A chain is only as good as its weakest link. Sometimes that weakest link is the mic but often it isnt. The weakest link may not even be gear related at all but rather lack of skill and technique in using what you already have.

Cheers Tim 
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klaus

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Re: Actual frequency response of high end mics: how useful?
« Reply #19 on: May 29, 2013, 03:25:52 am »

Well stated. And don't even get me started on "mic shootouts"!
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Klaus Heyne
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Jim Williams

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Re: Actual frequency response of high end mics: how useful?
« Reply #20 on: May 29, 2013, 12:11:35 pm »

The mic is just one factor. The cable, mic preamp and conversion can have an equal amount of sonic influence. Post processing, compression, EQ, etc. makes it even more unlikely anyone can ever guess what was used with any certainty. After a year or so, I can't remember what I used either, if anyone ever asked.

I can think of about a dozen or two mics that could be used, no idea on compression, EQ, autotune, etc. No, no guesses from me!

I do find frequency plots helpful. Polar plots are even more helpful. Better to have some information than none. You can get a general idea what you will get looking at one, especially if it's done individually for that one mic. Like a score or a schematic, you do need to know how to read them.
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soapfoot

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Re: Actual frequency response of high end mics: how useful?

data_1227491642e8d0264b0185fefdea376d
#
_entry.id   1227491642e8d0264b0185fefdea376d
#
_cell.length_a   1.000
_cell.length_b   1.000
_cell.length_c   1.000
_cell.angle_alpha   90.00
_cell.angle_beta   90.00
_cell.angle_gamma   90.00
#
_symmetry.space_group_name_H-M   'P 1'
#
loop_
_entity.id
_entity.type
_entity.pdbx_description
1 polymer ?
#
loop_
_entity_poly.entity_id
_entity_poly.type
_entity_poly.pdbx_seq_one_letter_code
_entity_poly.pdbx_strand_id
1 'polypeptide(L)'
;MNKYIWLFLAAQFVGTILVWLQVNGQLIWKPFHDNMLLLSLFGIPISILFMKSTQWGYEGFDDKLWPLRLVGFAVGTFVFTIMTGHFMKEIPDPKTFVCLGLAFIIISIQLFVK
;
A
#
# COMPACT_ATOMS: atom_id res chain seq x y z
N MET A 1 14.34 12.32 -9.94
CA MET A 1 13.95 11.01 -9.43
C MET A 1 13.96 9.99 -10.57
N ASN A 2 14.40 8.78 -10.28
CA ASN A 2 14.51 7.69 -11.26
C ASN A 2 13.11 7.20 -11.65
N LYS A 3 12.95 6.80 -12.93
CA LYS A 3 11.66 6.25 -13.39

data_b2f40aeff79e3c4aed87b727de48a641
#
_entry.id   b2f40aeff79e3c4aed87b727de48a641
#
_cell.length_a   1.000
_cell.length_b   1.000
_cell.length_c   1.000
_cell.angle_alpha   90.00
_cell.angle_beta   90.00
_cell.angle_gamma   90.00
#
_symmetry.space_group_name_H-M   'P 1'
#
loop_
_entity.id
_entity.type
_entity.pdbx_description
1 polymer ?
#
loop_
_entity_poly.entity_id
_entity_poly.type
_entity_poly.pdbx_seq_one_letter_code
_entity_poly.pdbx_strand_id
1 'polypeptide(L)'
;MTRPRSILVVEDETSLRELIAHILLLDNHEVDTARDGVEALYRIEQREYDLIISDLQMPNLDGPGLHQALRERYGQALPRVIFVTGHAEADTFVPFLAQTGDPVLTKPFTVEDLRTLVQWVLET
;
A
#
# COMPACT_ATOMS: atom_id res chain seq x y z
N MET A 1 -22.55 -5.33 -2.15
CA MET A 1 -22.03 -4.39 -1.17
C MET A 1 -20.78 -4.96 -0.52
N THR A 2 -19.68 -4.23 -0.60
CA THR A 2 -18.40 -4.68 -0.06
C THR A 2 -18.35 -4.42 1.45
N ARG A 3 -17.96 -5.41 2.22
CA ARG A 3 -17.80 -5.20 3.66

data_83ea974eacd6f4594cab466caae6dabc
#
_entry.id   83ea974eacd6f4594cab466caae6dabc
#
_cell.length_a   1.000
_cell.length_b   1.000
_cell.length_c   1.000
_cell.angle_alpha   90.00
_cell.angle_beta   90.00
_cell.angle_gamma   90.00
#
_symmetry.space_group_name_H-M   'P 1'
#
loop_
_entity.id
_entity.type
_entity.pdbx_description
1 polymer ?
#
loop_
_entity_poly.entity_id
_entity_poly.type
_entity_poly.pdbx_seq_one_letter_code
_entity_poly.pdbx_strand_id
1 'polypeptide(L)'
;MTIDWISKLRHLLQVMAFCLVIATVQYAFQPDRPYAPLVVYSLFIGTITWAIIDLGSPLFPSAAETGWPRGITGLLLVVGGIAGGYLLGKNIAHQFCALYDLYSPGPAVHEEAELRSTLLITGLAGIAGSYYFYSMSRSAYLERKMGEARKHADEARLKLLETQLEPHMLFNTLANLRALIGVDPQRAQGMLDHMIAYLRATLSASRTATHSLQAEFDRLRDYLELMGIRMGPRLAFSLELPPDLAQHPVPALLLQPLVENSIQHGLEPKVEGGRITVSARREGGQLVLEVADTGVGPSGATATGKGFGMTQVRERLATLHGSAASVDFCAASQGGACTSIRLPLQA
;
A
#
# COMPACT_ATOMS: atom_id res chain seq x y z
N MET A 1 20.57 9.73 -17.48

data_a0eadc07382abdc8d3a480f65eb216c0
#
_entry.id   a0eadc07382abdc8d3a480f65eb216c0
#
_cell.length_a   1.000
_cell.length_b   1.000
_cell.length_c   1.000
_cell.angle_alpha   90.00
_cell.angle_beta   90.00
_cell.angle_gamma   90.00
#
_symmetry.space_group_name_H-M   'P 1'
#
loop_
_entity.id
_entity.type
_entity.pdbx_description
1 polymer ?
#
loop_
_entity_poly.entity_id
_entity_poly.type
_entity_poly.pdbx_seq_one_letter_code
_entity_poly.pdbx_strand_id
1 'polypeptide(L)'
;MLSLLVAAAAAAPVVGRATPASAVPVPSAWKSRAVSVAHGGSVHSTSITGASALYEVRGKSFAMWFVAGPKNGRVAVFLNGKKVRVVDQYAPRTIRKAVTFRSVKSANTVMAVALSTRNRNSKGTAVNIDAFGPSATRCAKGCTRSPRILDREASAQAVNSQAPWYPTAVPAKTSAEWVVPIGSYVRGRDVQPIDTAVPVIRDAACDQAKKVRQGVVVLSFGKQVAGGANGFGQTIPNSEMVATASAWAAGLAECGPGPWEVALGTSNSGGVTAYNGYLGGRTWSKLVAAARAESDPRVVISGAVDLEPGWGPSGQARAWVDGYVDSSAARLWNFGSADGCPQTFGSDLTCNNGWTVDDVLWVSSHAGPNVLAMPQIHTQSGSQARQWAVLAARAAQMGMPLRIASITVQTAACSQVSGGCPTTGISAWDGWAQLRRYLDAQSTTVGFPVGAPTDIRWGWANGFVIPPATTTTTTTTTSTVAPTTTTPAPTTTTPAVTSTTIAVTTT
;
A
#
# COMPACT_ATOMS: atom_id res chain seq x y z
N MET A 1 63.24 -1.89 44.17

« Reply #21 on: May 29, 2013, 01:39:45 pm »

Jim,

It's funny that you should mention the cable.  I have thought about this a bit lately-- It's something to which I seldom if ever pay attention. I do know from experience that low-level instrument cable runs can vary sonically from make to make (and certainly from length to length).  I've always considered it possible that the same could be true for line-level balanced runs, but I haven't experimented much.

You place it here in a list with microphone, preamp, and conversion. I'd always assumed its importance would be much further down-list from these parts of the chain. Is that a flawed assumption, in your opinion?
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Timtape

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Re: Actual frequency response of high end mics: how useful?
« Reply #22 on: May 30, 2013, 05:37:39 am »

Brad,
Jim hasnt chimed in yet although I'm sure he will.

Here's a quick response FWIW:
 If we start with a good quality balanced cable, fed by a good 150 ohm mic its influence on the sound will be negligible on short runs. Beyond some cable length it will start to have an influence, first as a slight loss at the highest frequency we are considering, say 20khz.